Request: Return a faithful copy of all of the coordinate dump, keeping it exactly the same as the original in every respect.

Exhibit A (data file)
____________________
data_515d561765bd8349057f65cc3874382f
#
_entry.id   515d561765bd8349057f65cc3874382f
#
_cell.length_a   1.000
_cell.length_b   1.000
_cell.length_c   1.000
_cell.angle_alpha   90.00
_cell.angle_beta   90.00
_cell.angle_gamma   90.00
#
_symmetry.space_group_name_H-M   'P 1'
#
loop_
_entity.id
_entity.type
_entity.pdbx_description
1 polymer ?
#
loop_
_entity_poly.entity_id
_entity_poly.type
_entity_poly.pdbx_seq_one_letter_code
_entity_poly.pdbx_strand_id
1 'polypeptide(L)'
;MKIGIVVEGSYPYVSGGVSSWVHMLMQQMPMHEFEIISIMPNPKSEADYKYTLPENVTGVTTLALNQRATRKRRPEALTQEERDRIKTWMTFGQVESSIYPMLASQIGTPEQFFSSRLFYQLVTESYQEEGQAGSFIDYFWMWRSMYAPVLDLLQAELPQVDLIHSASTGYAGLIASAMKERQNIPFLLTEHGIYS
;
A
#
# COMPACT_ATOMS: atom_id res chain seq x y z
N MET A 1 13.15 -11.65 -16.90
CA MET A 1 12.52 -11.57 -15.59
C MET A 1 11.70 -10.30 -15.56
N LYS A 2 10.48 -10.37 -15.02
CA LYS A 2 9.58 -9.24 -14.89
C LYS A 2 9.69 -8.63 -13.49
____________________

data_515d561765bd8349057f65cc3874382f
#
_entry.id   515d561765bd8349057f65cc3874382f
#
_cell.length_a   1.000
_cell.length_b   1.000
_cell.length_c   1.000
_cell.angle_alpha   90.00
_cell.angle_beta   90.00
_cell.angle_gamma   90.00
#
_symmetry.space_group_name_H-M   'P 1'
#
loop_
_entity.id
_entity.type
_entity.pdbx_description
1 polymer ?
#
loop_
_entity_poly.entity_id
_entity_poly.type
_entity_poly.pdbx_seq_one_letter_code
_entity_poly.pdbx_strand_id
1 'polypeptide(L)'
;MKIGIVVEGSYPYVSGGVSSWVHMLMQQMPMHEFEIISIMPNPKSEADYKYTLPENVTGVTTLALNQRATRKRRPEALTQEERDRIKTWMTFGQVESSIYPMLASQIGTPEQFFSSRLFYQLVTESYQEEGQAGSFIDYFWMWRSMYAPVLDLLQAELPQVDLIHSASTGYAGLIASAMKERQNIPFLLTEHGIYS
;
A
#
# COMPACT_ATOMS: atom_id res chain seq x y z
N MET A 1 13.15 -11.65 -16.90
CA MET A 1 12.52 -11.57 -15.59
C MET A 1 11.70 -10.30 -15.56
N LYS A 2 10.48 -10.37 -15.02
CA LYS A 2 9.58 -9.24 -14.89
C LYS A 2 9.69 -8.63 -13.49